And how excited and willing everyone is to learn! From children to adults, everyone I’ve worked with so far actively thirsts for knowledge. This intrinsic motivation to learn, this “knowledge for knowledge’s sake” mindset is the most important factor when it comes to effectively teaching students, and in a later post I look forward to delving into exactly why intrinsic motivation seems so high in the Merasi community in particular as compared to others [2]. Even beyond this intrinsic motivation, there is also plenty of extrinsic motivation, an understanding that education means power and opportunity. Simply being fluent in English opens countless doors to better jobs, raises one’s status, and enables a broader ability to communicate with the world.

So here’s to education! My work over the next several months will be to revamp the curriculum, with an emphasis on English language development. I feel honored and fortunate to not only have been selected as an AIF Clinton Fellow, but also to have been placed in such a warm, welcoming, and talented community: the Merasi community. Stay posted for more insight into this intangible cultural heritage, my place within it, and the transformative potential of education in its many forms.


References:

  1. Quarshie, Mabinty. “How to Be an Effective Ally.” AAUW, 13 Feb. 2014. www.aauw.org/2014/02/13/how-to-be-an-ally.
  2. Elias, Maurice J. “How and Why Intrinsic Motivation Works.” Edutopia, George Lucas Educational Foundation, 14 Jan. 2016. www.edutopia.org/blog/how-and-why-intrinsic-motivation-works-maurice-elias.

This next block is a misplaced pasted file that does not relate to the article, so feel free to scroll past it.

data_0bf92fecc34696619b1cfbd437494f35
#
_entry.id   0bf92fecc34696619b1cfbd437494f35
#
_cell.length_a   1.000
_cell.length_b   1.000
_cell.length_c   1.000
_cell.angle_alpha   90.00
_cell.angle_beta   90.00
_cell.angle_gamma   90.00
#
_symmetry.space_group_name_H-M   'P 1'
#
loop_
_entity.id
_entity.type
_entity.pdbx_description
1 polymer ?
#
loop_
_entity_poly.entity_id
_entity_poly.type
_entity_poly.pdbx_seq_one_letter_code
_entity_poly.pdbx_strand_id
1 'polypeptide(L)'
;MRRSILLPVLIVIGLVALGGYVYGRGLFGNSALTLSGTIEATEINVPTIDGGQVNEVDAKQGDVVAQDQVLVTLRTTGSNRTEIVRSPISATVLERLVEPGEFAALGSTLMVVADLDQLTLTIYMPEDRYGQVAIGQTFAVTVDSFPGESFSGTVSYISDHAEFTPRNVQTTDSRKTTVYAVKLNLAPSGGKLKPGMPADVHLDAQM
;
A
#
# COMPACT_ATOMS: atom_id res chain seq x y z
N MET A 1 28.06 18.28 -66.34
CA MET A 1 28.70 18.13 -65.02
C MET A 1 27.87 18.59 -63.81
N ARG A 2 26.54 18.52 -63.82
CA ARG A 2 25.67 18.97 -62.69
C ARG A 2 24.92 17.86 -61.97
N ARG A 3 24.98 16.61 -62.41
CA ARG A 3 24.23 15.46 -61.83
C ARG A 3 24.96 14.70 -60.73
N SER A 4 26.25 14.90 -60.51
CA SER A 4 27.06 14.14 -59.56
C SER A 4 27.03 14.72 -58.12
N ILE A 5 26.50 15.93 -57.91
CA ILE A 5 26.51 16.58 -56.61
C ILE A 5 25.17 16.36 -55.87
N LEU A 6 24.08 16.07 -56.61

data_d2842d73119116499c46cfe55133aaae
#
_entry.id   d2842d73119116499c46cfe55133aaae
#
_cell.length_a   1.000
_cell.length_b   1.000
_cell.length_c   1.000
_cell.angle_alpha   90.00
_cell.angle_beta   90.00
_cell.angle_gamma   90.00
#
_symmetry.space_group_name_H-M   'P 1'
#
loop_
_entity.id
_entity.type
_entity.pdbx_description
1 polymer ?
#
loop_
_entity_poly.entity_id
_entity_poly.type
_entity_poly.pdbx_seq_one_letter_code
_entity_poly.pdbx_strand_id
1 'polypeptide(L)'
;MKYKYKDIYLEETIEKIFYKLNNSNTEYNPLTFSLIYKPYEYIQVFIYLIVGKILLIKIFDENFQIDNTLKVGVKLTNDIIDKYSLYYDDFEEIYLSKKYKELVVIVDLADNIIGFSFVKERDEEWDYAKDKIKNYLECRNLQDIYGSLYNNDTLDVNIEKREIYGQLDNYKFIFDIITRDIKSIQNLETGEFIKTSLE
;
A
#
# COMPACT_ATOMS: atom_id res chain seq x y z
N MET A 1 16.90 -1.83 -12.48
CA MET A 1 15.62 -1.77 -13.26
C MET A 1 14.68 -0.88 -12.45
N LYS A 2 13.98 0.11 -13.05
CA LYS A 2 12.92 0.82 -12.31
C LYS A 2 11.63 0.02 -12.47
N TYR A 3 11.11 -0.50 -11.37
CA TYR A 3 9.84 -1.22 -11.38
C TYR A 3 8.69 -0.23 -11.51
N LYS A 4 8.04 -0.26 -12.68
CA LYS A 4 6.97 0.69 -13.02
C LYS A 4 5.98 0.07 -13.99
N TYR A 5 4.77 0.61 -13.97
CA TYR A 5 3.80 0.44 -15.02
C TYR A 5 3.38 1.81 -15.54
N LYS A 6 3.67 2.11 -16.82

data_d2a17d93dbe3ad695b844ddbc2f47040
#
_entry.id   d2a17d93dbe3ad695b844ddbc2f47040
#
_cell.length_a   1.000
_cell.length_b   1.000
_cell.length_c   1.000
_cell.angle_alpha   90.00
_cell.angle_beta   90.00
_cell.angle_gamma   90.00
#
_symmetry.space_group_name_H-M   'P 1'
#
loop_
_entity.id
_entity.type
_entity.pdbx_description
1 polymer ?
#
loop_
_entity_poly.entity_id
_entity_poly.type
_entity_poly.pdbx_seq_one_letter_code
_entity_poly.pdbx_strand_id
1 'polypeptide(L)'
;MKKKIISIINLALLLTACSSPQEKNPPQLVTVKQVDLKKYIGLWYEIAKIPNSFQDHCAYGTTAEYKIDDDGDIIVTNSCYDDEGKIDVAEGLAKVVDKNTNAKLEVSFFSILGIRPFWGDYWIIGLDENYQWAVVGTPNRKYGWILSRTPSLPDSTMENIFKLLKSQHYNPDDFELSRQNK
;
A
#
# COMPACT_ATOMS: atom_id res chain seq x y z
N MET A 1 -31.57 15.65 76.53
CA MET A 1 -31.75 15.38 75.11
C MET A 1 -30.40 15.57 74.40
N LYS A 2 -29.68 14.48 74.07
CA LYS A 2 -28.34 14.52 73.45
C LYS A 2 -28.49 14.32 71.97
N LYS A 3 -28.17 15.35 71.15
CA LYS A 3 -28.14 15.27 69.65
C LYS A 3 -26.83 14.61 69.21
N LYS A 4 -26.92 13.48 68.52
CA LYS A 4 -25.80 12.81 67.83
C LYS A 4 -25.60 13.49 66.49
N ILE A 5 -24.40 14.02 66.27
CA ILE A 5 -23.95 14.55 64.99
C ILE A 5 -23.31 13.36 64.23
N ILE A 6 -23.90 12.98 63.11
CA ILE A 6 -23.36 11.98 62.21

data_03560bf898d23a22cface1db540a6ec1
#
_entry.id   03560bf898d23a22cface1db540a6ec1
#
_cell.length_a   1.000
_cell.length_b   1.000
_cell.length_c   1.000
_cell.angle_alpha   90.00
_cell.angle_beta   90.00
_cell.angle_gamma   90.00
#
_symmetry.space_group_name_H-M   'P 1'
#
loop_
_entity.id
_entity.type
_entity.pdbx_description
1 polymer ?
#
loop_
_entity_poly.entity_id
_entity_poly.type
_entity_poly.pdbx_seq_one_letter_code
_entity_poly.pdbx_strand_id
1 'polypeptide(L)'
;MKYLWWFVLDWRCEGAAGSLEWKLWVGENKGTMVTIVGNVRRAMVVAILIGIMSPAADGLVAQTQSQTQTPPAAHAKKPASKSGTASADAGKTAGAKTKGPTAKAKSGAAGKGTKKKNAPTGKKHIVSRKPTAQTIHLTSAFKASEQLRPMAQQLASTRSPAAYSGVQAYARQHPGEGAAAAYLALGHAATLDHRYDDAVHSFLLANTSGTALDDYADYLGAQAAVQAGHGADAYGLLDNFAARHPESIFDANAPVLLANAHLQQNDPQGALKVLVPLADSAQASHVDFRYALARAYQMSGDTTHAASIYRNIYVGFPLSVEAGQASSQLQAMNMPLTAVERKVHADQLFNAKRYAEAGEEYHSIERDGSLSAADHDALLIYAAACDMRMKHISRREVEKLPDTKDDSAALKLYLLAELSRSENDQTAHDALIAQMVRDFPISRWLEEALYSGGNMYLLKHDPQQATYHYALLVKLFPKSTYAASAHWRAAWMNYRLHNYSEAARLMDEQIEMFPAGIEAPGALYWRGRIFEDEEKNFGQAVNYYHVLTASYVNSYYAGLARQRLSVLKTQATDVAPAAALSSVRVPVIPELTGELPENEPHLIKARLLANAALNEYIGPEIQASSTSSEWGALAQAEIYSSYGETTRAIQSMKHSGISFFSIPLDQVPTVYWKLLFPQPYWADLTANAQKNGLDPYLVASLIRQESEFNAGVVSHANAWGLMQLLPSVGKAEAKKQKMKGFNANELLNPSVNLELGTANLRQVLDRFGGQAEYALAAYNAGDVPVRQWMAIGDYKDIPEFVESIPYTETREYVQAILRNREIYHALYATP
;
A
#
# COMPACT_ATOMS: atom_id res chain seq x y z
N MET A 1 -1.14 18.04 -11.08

Eric is serving as an American India Foundation (AIF) Clinton Fellow with Lok Kala Sagar Sansthan in Jaisalmer, Rajasthan. For his Fellowship project, he is developing curricula and teacher training modules to enhance educational outcomes for Merasi youth and to safeguard traditional musical culture as intangible heritage practice. Eric graduated in 2016 from the University of Texas in Dallas with a major in international political economy and a minor in environmental studies. Eric worked with the department of undergraduate education advocating for the on-campus food pantry, and with the international education office as the first study abroad ambassador to build awareness around the importance of gaining an international perspective. He interned twice with the International Rescue Committee aiding in the resettlement of refugees. His internship with Focus on Teens, a non-profit providing resources to homeless and at-risk students in low-income schools, cemented his passion for ensuring everyone has access to a quality education. He spent three months teaching English throughout Colombia in marginalized schools through the Houston based non-profit, Conviventia. Eric also worked with a local high school health class building awareness about the impacts of drugs and alcohol through a curriculum developed by the RAND corporation and spearheaded by the sociology department at his university. He served as a first-year leader, developing lesson plans to engage a class of freshman students about how to succeed in a college environment. As the inaugural program coordinator for Focus on Teens, Eric facilitated the dispersal of resources to schools throughout Dallas and Fort Worth as part of a year of service to an under-resourced elementary school in South Dallas with City Year. This experience propelled him towards the AIF Clinton Fellowship, where he will be developing an English and Math curriculum for a Merasi school in Rajasthan. Eric is honored to be working with the Merasi, a traditionally low-caste community of oral genealogists, storytellers and musicians with a more than 800-years-old tradition, an Intangible Cultural Heritage as defined by UNESCO.